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Watch: Here’s How Museums Determine What To Sell At Their Gift Shops
By Mikelle Leow, 05 Mar 2021
Image via CHOONGKY / Shutterstock.com
Ever felt drawn to a certain souvenir at a museum gift shop? Chances are, there’d be several other pieces there depicting the same artwork.
There’s a trick to museums’ retail strategies, and it’s called the mere-exposure effect. As shared in a new Vox video, based on a 2018 thinkpiece by Micaela Marini Higgs, it’s a psychological phenomenon, also known as the familiarity principle, that suggests that the more you are shown a piece of art, the more you’ll think it is important and end up liking it.
The phenomenon can be easily observed around the world. Take, for example, Katsushika Hokusai’s Great Wave off Kanagawa, which is currently in the possession of the Metropolitan Museum of Art in New York. It not only appears prominently in the museum’s gift shop in the form of socks, tote bags, and more, you’ll also see the image being carried around all over the world. The print’s repeated presence informs people of its importance in art history.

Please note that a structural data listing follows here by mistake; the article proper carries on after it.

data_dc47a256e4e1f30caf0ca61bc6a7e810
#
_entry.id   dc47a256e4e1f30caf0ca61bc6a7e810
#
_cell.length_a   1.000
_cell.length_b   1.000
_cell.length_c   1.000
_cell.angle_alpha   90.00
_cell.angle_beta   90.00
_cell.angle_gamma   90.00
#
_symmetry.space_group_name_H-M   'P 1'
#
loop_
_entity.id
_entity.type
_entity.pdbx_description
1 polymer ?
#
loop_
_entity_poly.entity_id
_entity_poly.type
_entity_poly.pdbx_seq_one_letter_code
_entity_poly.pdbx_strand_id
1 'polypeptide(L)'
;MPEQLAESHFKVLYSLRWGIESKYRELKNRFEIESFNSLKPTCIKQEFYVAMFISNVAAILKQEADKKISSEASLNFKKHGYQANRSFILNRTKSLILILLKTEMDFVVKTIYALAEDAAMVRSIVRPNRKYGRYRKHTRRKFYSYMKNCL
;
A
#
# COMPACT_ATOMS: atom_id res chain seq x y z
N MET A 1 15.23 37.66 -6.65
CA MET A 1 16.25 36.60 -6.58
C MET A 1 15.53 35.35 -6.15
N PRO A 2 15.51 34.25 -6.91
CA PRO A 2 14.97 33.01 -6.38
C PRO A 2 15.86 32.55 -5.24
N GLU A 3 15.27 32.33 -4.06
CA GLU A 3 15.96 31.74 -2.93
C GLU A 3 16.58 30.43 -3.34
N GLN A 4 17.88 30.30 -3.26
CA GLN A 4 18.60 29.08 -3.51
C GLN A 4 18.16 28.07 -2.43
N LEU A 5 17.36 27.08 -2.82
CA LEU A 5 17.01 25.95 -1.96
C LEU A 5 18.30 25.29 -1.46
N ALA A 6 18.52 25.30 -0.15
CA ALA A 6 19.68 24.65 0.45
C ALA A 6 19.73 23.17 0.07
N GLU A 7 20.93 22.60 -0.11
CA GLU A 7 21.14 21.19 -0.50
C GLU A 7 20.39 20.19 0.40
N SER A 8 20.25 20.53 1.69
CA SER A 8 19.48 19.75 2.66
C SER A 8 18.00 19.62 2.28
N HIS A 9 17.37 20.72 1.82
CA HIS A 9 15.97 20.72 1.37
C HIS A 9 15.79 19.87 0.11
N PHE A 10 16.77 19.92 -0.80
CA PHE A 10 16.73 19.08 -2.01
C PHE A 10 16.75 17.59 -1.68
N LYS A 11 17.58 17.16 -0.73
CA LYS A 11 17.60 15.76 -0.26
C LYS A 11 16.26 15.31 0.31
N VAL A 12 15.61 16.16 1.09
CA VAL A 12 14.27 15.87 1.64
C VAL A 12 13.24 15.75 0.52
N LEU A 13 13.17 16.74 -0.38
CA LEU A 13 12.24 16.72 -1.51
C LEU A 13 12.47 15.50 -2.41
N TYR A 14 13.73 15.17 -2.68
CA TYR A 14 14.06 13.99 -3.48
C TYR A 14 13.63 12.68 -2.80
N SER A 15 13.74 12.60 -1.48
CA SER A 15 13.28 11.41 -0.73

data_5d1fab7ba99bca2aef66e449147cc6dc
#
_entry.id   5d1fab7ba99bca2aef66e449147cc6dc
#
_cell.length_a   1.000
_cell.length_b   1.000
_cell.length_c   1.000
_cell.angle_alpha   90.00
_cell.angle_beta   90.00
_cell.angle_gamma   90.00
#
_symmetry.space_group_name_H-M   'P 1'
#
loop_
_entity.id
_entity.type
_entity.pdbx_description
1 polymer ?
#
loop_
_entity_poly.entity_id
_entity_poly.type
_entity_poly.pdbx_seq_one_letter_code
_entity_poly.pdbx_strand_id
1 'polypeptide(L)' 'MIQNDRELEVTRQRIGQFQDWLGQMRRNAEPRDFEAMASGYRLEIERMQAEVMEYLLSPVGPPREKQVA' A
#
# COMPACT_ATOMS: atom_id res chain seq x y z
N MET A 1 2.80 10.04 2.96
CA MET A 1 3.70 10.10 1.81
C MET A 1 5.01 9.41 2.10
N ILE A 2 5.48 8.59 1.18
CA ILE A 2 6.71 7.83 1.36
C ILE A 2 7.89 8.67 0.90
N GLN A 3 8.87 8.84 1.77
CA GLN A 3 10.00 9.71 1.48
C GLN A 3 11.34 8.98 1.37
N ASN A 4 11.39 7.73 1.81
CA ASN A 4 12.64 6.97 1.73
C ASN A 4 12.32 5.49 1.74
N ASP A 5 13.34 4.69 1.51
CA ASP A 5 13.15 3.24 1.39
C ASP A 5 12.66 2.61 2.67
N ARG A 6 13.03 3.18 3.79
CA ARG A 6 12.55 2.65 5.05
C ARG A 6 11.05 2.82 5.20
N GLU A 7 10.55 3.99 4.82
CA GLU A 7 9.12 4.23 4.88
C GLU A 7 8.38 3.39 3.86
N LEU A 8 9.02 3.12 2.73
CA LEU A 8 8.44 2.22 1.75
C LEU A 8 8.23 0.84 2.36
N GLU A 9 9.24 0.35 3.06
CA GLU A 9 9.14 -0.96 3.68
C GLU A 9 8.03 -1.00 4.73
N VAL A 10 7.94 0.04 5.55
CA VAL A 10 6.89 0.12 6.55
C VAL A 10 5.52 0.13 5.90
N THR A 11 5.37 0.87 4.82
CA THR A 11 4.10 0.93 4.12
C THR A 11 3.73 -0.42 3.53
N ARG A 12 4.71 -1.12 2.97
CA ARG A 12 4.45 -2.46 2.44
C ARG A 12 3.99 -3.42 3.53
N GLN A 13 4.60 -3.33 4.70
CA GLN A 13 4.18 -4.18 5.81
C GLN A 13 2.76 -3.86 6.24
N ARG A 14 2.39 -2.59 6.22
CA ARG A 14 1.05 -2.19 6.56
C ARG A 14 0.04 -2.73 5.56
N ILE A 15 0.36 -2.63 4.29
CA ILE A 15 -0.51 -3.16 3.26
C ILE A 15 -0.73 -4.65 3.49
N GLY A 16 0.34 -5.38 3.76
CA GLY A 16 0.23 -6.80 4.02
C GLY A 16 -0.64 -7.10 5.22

Museums might apply the same formula on other product types to expand their retail collections, branching out to dog collars, smartphone chargers, color-changing tumblers, and so on.
By constantly exposing visitors to artworks, museums can also encourage curiosity about the work and ultimately leave guests feeling more enlightened when they depart from the establishment.
Of course, you’ll also find products based on major exhibitions in these shops, such as iconic polka-dotted merchandise during a temporary Yayoi Kusama show. However, Christine Doobinin, director of retail at the Philadelphia Museum of Art, says that this strategy of putting all your eggs in one basket isn’t sustainable. Instead, she’s refocused her retail model on museumgoers by walking around the museum to better understand their thought processes when looking at art.
[via Vox, cover image via CHOONGKY / Shutterstock.com]
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